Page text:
How to promote digital savings, financial inclusion – World Bank Group

A banking hall [Photo credit: Nigerian Times]
A banking hall used to illustrate the story [Photo credit: Nigerian Times]

The World Bank Group has identified three policy considerations as critical factors for the growth of digital savings and the promotion of financial inclusion across the world.

A new report by the bank listed the policies to include conscious efforts to enable banking institutions to pursue digital savings partnerships with nonbank entities; supporting the development of interoperability between banks and nonbank e-money issuers and harmonising customer due diligence standards for e-money wallets and low-risk bank deposits.

Tagged “Financial Inclusion Beyond Payments: Policy Considerations for Digital Savings”, the report noted that, across the developing world, financial institutions have leveraged digital technologies and innovative business models to expand access to digital financial services (DFS), such as digital transaction accounts and payment services. These, it said, served as the gateway to financial inclusion.

The report said providers are now diversifying their products offerings to newer DFS, such as credit, insurance, and savings. It said access to reliable savings products, at regulated financial institutions, is important for helping low-income and financially underserved segments meet their long-term saving goals.

Flipside

However, the report noted that significant gaps exist in developing regions between the proportion of adults who save and those who save at a financial institution.

The gaps owe, in part, to limited access to savings products among low-income and rural populations, and to the perception among low-income individuals that their savings are not large enough to warrant a savings product at a financial institution, which may entail maintenance fees, minimum balance requirements, and high indirect access costs (e.g., transportation, time).

Thus, the report noted that accessible, flexible, and affordable digital savings products could bring existing informal saving into the regulated financial sector.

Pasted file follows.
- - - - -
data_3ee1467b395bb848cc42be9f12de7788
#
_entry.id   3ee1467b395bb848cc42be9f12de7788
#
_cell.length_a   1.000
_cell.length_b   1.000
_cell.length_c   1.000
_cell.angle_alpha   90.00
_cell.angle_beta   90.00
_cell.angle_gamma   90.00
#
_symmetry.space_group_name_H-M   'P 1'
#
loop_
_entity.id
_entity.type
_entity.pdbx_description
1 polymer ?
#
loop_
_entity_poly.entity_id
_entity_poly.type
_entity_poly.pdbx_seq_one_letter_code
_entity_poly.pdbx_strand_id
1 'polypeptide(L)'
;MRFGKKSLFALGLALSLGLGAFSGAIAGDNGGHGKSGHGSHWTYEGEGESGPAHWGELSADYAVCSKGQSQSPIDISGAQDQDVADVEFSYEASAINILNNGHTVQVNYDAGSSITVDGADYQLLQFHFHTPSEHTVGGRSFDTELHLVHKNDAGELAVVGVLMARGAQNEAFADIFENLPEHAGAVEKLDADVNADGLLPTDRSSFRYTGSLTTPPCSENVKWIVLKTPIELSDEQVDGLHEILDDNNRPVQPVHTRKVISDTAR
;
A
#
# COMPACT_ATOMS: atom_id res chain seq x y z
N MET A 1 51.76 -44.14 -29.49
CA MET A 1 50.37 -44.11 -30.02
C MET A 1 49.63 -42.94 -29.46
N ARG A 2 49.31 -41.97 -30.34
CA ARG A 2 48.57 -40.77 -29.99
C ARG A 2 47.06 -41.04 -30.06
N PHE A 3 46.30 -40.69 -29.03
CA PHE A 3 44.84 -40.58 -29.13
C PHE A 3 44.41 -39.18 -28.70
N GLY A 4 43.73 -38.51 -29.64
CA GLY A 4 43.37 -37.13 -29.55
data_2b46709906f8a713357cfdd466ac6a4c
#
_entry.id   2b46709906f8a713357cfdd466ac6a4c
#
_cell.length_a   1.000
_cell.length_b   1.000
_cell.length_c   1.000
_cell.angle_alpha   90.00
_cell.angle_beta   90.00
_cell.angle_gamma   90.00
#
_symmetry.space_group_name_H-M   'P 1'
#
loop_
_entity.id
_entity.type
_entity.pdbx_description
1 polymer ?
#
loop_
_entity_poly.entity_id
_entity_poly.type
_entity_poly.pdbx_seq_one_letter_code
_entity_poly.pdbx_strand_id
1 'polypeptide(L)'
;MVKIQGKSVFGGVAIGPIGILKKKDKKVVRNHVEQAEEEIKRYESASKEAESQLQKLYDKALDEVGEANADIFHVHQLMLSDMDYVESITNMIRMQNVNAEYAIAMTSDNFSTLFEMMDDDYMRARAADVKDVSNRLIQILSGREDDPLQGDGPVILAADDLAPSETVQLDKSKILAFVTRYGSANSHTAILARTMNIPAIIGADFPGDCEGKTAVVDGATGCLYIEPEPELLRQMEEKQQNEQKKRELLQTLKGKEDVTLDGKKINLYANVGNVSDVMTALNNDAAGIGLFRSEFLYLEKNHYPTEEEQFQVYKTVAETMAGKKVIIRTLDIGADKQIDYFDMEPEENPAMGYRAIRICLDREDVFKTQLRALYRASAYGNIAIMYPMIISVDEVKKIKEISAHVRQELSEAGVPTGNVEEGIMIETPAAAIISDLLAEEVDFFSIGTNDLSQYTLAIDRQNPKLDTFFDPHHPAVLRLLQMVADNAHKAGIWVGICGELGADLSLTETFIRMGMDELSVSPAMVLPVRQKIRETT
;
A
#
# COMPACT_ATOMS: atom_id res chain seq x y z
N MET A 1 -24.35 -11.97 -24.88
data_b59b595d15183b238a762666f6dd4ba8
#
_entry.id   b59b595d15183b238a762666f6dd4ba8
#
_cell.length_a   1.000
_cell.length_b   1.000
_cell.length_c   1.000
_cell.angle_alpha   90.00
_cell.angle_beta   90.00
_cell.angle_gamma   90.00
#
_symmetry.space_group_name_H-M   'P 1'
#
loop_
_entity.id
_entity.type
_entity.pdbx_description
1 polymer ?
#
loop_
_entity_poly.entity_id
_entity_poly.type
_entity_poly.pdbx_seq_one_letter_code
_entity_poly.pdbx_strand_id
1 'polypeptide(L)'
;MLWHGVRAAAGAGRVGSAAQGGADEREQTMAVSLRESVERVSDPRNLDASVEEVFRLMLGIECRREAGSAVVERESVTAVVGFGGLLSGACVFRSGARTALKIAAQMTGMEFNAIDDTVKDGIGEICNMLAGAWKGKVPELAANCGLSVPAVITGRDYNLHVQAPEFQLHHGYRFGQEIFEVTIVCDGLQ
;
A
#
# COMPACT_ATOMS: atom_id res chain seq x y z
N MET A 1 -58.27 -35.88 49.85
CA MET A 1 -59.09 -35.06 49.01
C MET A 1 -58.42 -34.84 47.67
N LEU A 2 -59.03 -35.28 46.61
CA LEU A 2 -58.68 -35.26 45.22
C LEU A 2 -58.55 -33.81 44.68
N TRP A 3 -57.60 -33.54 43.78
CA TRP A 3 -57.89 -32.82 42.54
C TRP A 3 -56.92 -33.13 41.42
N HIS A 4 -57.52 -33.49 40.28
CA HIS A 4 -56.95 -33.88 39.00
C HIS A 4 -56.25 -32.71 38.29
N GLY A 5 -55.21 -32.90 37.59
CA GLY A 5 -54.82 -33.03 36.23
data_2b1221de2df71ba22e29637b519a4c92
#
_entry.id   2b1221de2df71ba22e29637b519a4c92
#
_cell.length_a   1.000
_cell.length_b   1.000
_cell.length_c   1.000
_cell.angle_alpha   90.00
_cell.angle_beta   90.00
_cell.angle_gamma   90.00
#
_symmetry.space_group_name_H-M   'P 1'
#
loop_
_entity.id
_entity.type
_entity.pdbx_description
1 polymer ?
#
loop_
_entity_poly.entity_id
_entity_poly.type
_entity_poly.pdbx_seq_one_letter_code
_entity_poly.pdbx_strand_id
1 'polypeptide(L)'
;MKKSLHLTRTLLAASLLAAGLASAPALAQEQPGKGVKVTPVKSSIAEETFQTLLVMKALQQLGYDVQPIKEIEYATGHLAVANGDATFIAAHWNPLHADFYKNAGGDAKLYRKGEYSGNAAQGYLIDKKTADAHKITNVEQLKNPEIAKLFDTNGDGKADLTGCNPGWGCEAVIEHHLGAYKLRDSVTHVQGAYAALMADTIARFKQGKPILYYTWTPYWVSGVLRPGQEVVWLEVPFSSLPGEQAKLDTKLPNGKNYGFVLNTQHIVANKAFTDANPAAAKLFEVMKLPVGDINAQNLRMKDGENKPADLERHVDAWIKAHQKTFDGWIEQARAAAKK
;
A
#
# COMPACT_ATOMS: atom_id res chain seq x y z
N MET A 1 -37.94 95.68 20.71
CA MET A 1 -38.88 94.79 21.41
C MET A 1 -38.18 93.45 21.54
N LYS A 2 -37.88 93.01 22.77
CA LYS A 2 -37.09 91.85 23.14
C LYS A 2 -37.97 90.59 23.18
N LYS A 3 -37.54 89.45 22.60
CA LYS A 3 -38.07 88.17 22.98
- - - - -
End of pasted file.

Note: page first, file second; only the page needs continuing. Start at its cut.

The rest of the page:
Among the 36 digital savings accounts examined in the report, three primary deployment models have taken shape, details showed. Similarly, partnerships between banking institutions and NBEIs, such as mobile network operators (MNOs) and other finance-technology companies, are common in the provision of digital savings accounts.

“MNO partnerships account for a greater share of the digital savings account deployments in SSA than in Asia, which reflects the historically MNO-centric DFS approach in SSA and contrasting bank-oriented DFS patterns in a number of Asian countries,” the report noted.

The report also found out that digital technology and innovative business models enable product and market properties that enhance savings account accessibility.

Digital savings represents a relatively new area of inquiry for digital financial inclusion research, the report said, although it focused on supply-side factors in the digital savings market.

“As products mature and more data become available, researchers will be able to evaluate questions that bring together supply and demand side factors, thus developing a clearer picture of what works best in the digital savings market,” it added.

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